I wish everything was as good as my kids.
Sunday, June 21, 2009
I know what color my parachute is but I have yet to see it deploy. It would be nice to see soon, as I barrel into a career crisis. Come on little chute... inflate already. Pappa is a worried man. For over ten years I have been indulging in a career choice that has been my passion but I have not been able to make it work financially. If you saw my bank book you would think I was an artist! Although Fathers' day does not carry too much weight on my calendar, I can't help but reflect upon what I have accomplished in the context of fatherhood on this Hallmark holiday.
Friday, June 12, 2009
For a curve to work, it has to be right. For a curve to be right, it has to feel natural. For a curve to feel natural, it has to be messaged and caressed and considered. The aesthetic impact of an incorrect curve is hard to quantify but I will say that it is one of the most important things facing us in these troubled times. Take the human form for example. The difference between the shape of a nice looking leg and a leg that really makes you go "Waka Waka", is subtle. You need mad verbal skills to describe exactly what it is that you like more about one leg than the other but there is a significant difference. In design, you want to be the master of such subtleties, even if you sound like a nut trying to explain why a joke is funny in your pursuit.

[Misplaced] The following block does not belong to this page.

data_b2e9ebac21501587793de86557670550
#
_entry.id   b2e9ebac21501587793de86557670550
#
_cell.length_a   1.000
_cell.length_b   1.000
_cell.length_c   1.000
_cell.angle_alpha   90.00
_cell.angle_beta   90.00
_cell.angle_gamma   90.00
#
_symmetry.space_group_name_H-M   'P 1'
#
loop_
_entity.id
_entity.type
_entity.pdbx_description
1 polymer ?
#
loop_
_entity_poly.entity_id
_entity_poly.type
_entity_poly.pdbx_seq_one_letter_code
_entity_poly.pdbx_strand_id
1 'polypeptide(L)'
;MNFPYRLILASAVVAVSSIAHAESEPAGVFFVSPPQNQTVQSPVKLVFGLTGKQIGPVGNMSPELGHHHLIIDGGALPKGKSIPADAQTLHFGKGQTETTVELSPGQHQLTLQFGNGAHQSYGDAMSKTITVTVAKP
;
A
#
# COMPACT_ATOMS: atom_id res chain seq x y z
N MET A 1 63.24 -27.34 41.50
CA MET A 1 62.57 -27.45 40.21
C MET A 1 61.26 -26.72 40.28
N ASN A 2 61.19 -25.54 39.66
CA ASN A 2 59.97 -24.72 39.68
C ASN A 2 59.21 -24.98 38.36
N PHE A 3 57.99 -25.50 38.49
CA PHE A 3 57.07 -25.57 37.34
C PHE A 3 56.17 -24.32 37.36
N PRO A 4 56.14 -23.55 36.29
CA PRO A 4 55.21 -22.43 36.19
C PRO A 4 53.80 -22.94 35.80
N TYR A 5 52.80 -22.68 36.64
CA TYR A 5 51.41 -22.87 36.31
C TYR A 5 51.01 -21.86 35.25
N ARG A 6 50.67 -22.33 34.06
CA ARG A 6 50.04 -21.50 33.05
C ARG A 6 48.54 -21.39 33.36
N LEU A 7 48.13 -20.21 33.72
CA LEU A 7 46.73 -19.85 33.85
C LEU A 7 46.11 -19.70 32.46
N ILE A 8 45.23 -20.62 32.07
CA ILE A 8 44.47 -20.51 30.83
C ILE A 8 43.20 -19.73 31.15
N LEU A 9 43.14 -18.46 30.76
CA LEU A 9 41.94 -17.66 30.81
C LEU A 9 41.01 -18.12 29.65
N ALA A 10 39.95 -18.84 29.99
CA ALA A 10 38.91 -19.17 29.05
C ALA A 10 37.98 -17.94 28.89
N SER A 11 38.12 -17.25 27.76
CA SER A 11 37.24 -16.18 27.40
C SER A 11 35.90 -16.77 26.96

So I have this issue: I use computers in my design process for a lot but I believe that the real sensuality of an object is easier to obtain through fine art/kung fu/ hands on manipulation. Designing on a computer takes some of the subtle control away from the artist. The computer offers a spline and a tendency is to accept it. I tend to form a curve using a billion strokes of a pen with variations of line weight until the thing feels right and natural. Then I will trace what I want and poof! there is a sexy, natural curve... on a piece of paper.
Now, in the case of Peeper, I have to get that curve onto the computer and translated through a cad program, into a cnc router and onto the profile of a piece of wood without losing any of the grace I have worked so hard to achieve. And lemme tell ya, it ain't easy.
The picture posted is of a shape that I drew at full scale, transfered onto then cut out of card board, scanned in 4 separate shots, pieced back together, and then traced in Illustrator. Then that line drawing goes to the cad program and gets finessed (assaulted) again before it goes to the cnc driver software where my beautiful shapes get chopped up into a trillion little 90 degree steps to form the illusion of a smooth curve. I am looking forward to seeing how different the final product is from my original drawing. Hopefully the Waka Waka factor will elude dilution.